Change to him is a natural progress. “There are a lot of people who age but not necessarily progress. They travel, but not necessarily imbibe. But I have always been that person who wants to imbibe and do something new, who wants to challenge, not to get tired, or get bogged down."
However, when it comes to investments, he is conservative. Of his total wealth, 50% is ploughed back into his brand as capital. The remaining goes into real estate and paintings. “I invest my money in my label. I am not a designer who is waiting for a sponsor. A lot of designers are only looking for sponsors for their shows because they don’t want to spend their own money. But for me, I like to invest in myself."
Besides investing in his business, the owner of a 9,000 sq. ft store in Delhi, buys real estate. “In a city like Mumbai where there are more people and less availability of property, it is a safe place to invest. I invest in property; whether it is my store, office or the house that I live in—I own it. It has been a lot of hard work to own what I own. I never had the money as I always put money into business." He says
While he finds investing in real estate conventional wisdom, the robust start-up environment in India is also attractive. “I may look at investing in start-ups. Not now, but at some point of time in my life." But he is not comfortable with equity or the stock market.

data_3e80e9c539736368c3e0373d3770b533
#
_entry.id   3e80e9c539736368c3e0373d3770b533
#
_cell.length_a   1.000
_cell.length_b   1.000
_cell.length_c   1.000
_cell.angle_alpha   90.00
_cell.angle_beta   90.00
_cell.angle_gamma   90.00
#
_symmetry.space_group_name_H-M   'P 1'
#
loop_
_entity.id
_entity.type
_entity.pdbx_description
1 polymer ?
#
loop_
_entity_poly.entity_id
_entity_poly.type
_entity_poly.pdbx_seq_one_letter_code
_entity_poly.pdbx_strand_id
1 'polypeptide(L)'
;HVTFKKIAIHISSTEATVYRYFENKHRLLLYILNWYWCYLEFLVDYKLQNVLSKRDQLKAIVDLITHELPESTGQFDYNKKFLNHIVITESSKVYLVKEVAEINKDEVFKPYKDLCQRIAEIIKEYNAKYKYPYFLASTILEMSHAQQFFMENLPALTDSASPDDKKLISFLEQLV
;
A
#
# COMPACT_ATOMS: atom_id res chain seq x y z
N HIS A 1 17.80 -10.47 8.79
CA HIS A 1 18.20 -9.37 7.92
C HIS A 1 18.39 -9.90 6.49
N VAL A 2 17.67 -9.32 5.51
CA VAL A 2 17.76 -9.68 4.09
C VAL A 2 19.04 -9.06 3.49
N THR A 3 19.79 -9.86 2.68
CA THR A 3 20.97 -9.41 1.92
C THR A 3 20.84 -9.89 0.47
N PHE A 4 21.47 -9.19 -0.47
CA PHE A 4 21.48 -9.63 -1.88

Malhotra likes to spend on his house and himself. “I have got expensive things for my house. I (also) love buying bags and shoes." When it comes to philanthropy, he says he does not do “empty" charity. “I empower them."
He feels he is lucky to do something in life. “I am rich in the sense that I can do something. I am also one who jumps into the water and learns to swim. I am a risk-taker when it comes to my profession," says Malhotra, adding that his clientele now extends to Russia, China and Europe.
Malhotra’s definition of success is that sustainability is the real test. “It is not easy to keep reinventing; it is not easy to cope at times. I choose not to be burdened by it. I keep on challenging myself. For me, everything is my work. I feel privileged that I am still relevant and get to work with people from Sri Devi to Alia Bhatt."